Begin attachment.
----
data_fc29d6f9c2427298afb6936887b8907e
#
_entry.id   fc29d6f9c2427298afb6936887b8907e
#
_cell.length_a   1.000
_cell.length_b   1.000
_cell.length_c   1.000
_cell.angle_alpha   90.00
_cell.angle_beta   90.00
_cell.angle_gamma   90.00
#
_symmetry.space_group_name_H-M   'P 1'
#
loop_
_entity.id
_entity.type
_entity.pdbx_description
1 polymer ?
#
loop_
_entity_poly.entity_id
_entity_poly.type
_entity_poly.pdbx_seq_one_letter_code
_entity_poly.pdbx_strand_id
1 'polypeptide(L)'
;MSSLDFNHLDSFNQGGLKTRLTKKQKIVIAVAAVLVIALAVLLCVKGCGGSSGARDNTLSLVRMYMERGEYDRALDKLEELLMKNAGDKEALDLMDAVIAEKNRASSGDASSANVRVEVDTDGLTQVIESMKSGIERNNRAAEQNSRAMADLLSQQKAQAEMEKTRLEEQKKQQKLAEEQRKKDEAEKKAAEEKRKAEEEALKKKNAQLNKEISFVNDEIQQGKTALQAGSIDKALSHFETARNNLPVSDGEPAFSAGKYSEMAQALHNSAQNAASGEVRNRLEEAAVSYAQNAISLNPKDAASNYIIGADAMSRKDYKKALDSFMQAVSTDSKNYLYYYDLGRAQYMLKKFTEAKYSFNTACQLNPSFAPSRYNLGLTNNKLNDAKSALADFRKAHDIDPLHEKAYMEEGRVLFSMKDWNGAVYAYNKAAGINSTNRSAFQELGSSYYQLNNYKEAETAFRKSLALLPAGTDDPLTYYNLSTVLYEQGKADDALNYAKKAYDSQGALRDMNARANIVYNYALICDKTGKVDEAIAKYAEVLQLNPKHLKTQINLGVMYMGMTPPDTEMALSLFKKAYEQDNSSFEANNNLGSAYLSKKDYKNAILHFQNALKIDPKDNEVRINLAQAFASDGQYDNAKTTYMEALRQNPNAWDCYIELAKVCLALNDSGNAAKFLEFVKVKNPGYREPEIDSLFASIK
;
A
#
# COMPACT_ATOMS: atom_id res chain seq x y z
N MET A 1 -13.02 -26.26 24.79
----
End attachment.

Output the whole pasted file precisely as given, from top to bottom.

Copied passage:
data_fc29d6f9c2427298afb6936887b8907e
#
_entry.id   fc29d6f9c2427298afb6936887b8907e
#
_cell.length_a   1.000
_cell.length_b   1.000
_cell.length_c   1.000
_cell.angle_alpha   90.00
_cell.angle_beta   90.00
_cell.angle_gamma   90.00
#
_symmetry.space_group_name_H-M   'P 1'
#
loop_
_entity.id
_entity.type
_entity.pdbx_description
1 polymer ?
#
loop_
_entity_poly.entity_id
_entity_poly.type
_entity_poly.pdbx_seq_one_letter_code
_entity_poly.pdbx_strand_id
1 'polypeptide(L)'
;MSSLDFNHLDSFNQGGLKTRLTKKQKIVIAVAAVLVIALAVLLCVKGCGGSSGARDNTLSLVRMYMERGEYDRALDKLEELLMKNAGDKEALDLMDAVIAEKNRASSGDASSANVRVEVDTDGLTQVIESMKSGIERNNRAAEQNSRAMADLLSQQKAQAEMEKTRLEEQKKQQKLAEEQRKKDEAEKKAAEEKRKAEEEALKKKNAQLNKEISFVNDEIQQGKTALQAGSIDKALSHFETARNNLPVSDGEPAFSAGKYSEMAQALHNSAQNAASGEVRNRLEEAAVSYAQNAISLNPKDAASNYIIGADAMSRKDYKKALDSFMQAVSTDSKNYLYYYDLGRAQYMLKKFTEAKYSFNTACQLNPSFAPSRYNLGLTNNKLNDAKSALADFRKAHDIDPLHEKAYMEEGRVLFSMKDWNGAVYAYNKAAGINSTNRSAFQELGSSYYQLNNYKEAETAFRKSLALLPAGTDDPLTYYNLSTVLYEQGKADDALNYAKKAYDSQGALRDMNARANIVYNYALICDKTGKVDEAIAKYAEVLQLNPKHLKTQINLGVMYMGMTPPDTEMALSLFKKAYEQDNSSFEANNNLGSAYLSKKDYKNAILHFQNALKIDPKDNEVRINLAQAFASDGQYDNAKTTYMEALRQNPNAWDCYIELAKVCLALNDSGNAAKFLEFVKVKNPGYREPEIDSLFASIK
;
A
#
# COMPACT_ATOMS: atom_id res chain seq x y z
N MET A 1 -13.02 -26.26 24.79